A pill's hue is the color of money for drugmakers

With so much of a drug company's resources going toward things like whether a drug actually works with few side effects, it might seem that choosing a color for the medication would be the least of the problems. But, according to researchers from the University of Bombay, picking the correct color might influence not only brand loyalty, but also how well it works due to the placebo effect.

However, as In-Pharma Technologist reports, the landscape of color is pockmarked by a cultural minefield.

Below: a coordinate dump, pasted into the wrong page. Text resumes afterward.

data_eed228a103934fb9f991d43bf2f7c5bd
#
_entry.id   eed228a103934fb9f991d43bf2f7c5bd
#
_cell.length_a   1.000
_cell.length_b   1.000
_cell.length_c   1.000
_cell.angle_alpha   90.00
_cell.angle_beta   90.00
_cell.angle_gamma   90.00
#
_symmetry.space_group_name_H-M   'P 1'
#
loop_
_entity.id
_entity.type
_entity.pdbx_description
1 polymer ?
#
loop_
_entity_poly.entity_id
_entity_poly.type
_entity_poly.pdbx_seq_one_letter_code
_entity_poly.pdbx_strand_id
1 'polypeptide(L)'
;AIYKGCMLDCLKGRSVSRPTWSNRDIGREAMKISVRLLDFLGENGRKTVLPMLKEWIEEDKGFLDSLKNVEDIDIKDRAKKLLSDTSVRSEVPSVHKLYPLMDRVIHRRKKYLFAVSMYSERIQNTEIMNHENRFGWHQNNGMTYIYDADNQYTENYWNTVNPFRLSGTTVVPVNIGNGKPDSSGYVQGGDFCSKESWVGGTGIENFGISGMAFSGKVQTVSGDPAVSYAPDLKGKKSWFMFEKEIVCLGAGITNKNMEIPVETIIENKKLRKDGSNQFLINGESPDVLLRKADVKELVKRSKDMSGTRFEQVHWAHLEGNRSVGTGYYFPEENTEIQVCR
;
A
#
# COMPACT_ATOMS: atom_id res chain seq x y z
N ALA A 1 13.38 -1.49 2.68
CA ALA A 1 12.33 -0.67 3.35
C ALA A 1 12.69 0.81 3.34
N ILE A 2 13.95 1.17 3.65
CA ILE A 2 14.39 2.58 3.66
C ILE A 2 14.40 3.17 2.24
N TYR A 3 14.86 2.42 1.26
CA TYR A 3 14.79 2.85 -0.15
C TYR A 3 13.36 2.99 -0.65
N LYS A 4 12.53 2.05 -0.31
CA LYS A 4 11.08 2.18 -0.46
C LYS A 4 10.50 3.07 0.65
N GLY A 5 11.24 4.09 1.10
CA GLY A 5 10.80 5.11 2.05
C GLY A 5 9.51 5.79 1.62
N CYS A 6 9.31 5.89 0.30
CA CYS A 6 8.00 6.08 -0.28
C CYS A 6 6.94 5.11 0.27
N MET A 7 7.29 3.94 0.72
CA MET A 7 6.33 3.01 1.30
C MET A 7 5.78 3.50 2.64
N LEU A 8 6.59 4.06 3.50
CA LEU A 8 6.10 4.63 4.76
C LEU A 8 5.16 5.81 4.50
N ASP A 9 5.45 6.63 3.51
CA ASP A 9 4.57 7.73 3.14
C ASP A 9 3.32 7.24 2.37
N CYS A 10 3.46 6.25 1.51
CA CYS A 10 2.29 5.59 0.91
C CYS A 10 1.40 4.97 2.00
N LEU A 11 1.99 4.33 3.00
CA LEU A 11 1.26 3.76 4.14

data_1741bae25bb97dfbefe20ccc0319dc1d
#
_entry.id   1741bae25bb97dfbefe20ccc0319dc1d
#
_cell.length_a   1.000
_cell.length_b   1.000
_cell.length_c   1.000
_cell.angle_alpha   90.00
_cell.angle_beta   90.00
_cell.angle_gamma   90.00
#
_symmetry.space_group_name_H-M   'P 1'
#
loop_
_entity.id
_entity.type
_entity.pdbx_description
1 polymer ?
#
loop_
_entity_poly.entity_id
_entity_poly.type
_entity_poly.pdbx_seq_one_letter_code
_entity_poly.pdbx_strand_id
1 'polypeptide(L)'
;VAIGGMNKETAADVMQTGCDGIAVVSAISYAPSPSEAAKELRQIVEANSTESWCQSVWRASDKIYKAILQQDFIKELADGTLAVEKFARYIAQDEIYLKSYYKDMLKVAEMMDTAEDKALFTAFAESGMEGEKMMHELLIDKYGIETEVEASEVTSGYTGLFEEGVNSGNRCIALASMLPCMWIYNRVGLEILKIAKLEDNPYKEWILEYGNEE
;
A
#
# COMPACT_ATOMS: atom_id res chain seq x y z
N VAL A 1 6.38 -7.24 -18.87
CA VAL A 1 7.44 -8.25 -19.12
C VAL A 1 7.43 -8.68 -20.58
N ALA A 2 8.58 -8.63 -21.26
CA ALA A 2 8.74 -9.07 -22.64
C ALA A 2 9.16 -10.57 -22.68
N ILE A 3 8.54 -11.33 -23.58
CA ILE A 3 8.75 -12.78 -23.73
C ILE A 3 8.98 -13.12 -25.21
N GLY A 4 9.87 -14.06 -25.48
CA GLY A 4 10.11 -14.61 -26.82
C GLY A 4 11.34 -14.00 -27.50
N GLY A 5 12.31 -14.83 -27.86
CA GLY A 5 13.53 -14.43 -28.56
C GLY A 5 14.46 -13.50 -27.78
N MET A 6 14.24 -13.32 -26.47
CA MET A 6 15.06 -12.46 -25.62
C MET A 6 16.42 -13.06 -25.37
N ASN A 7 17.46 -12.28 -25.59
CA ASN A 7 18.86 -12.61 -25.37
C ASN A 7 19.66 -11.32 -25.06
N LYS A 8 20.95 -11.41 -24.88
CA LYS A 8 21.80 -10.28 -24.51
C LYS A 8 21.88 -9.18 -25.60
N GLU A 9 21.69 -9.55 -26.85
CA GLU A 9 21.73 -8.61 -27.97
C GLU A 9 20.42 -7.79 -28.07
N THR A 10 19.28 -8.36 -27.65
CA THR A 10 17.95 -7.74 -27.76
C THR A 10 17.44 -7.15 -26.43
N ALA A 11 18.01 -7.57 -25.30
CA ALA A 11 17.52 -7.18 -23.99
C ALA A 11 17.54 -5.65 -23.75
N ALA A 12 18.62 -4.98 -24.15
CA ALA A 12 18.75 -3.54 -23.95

"Western Europeans, for example, associate the color white with purity and happiness, whereas the Association of Southeast Asian Nations (ASEAN) relates the colour with death and mourning. In Anglo-Saxon countries the color blue represents high quality, corporateness and masculinity, yet in Malaysia it is symbolic of cold and evil," In-PharmaTechnologist reports.

So, what's a multinational drug company to do? There are some general trends to follow. Pink is considered sweeter, yellow salty, white or blue are bitter and orange is sour. Women prefer red and, of course, men love their little blue pills.

- read the In-Pharma Technologist story

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